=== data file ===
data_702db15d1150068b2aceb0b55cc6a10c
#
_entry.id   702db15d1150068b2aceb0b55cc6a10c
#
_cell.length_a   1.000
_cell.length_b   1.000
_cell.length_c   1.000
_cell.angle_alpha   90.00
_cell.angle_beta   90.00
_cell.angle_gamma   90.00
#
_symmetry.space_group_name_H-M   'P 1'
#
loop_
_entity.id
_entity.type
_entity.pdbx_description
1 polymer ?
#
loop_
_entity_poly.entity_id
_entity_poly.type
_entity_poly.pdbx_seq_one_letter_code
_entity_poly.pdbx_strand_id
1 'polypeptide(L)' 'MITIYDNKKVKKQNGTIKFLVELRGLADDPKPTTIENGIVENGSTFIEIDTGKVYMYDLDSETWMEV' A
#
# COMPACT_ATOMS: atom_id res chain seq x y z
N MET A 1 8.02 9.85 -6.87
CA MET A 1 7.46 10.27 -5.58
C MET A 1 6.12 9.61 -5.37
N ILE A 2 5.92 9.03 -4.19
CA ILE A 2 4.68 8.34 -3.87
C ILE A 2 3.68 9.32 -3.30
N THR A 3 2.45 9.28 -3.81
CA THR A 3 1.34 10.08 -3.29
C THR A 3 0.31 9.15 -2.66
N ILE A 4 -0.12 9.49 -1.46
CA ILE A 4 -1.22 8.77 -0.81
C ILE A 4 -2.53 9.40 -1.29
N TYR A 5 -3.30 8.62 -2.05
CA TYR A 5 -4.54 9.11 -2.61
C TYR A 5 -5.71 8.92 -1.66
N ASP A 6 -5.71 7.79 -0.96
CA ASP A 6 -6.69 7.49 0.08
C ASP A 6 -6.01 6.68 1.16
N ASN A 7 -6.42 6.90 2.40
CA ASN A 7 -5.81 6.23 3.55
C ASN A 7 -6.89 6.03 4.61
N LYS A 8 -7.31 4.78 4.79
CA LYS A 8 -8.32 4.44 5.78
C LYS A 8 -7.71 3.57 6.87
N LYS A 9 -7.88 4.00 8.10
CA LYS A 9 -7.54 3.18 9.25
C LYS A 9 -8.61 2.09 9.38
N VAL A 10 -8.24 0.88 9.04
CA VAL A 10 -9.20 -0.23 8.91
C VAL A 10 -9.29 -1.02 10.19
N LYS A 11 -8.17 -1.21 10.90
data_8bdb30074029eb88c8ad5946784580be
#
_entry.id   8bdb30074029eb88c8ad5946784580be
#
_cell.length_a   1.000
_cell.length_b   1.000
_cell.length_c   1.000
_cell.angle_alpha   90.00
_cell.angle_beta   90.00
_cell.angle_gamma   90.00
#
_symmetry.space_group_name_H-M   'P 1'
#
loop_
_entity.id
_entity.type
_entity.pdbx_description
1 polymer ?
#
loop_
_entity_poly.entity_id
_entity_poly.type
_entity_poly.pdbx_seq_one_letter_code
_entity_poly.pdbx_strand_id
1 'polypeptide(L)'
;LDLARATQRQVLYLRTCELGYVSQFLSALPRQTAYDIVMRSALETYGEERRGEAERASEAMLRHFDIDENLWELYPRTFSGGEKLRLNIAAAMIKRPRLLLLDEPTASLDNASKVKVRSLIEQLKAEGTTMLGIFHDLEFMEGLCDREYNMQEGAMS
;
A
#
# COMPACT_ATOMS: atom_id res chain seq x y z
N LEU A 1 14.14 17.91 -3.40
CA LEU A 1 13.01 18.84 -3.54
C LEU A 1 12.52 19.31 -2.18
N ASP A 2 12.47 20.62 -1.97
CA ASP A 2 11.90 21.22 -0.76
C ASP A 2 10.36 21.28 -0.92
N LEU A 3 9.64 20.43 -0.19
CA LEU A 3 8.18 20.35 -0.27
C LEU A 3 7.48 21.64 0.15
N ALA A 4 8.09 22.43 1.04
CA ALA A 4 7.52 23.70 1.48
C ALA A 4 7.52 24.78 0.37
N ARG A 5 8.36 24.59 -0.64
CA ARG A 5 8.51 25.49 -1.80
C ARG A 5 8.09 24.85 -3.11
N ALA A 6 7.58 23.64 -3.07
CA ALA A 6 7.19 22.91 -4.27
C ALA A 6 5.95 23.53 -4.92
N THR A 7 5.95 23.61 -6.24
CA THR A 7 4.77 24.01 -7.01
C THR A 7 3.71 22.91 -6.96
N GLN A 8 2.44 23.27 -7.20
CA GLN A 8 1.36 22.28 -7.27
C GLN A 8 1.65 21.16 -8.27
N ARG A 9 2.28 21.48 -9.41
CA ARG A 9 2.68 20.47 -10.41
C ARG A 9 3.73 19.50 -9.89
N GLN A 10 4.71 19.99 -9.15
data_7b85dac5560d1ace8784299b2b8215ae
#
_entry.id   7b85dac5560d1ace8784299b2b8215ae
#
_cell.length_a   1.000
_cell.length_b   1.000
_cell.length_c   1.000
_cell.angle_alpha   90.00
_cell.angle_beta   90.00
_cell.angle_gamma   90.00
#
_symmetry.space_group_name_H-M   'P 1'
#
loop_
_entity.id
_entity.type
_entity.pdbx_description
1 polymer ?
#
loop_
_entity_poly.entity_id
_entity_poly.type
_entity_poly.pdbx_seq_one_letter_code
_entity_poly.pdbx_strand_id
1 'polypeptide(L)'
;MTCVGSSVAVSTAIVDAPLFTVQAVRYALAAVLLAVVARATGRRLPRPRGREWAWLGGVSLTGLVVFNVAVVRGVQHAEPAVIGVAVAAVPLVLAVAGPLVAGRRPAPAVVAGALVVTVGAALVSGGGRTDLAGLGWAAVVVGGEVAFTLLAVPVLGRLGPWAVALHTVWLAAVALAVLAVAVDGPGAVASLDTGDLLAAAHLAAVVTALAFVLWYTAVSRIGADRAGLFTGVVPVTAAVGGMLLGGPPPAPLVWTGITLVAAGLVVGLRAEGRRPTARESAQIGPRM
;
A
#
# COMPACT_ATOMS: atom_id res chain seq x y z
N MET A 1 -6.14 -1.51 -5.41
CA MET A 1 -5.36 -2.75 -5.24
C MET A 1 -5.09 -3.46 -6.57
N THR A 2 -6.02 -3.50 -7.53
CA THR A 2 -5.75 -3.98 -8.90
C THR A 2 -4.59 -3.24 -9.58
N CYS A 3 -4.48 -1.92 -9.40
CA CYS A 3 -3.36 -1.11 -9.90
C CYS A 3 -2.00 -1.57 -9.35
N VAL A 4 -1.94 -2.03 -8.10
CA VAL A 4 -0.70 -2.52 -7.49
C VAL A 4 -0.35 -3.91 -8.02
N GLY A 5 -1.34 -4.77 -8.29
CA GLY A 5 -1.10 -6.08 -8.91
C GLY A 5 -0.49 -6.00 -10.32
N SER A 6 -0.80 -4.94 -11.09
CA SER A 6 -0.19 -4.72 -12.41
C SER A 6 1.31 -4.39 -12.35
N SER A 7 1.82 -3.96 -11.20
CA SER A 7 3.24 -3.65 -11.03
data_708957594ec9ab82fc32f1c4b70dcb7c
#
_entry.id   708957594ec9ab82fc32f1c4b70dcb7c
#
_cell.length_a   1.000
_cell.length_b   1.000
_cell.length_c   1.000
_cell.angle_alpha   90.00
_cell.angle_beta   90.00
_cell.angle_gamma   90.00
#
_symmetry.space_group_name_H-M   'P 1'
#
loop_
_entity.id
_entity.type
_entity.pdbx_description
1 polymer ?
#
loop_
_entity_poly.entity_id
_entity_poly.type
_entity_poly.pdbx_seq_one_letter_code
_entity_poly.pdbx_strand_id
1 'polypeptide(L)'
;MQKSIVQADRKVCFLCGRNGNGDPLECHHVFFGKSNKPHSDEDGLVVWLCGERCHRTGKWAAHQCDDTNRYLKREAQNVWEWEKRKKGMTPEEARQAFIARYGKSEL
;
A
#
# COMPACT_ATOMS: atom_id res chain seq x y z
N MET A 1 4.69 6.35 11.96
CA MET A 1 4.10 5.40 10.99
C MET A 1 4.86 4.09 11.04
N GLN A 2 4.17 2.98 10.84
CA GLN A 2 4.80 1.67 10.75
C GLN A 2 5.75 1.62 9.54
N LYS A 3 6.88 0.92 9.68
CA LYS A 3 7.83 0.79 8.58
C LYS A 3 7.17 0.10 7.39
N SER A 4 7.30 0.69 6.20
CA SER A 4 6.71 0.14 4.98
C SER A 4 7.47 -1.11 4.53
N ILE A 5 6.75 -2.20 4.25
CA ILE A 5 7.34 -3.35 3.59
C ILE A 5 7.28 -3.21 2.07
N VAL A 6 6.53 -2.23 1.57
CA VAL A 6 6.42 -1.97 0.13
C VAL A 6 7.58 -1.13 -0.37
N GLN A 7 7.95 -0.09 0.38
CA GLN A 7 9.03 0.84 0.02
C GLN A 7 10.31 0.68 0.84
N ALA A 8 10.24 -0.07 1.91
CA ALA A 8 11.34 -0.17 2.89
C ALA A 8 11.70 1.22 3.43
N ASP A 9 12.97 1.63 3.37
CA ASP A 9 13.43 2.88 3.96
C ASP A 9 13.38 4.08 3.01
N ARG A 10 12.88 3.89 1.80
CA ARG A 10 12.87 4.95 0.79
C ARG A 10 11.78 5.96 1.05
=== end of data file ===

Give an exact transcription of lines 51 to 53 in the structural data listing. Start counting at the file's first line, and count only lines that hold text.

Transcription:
C LYS A 8 -7.71 3.57 6.87
N LYS A 9 -7.88 4.00 8.10
CA LYS A 9 -7.54 3.18 9.25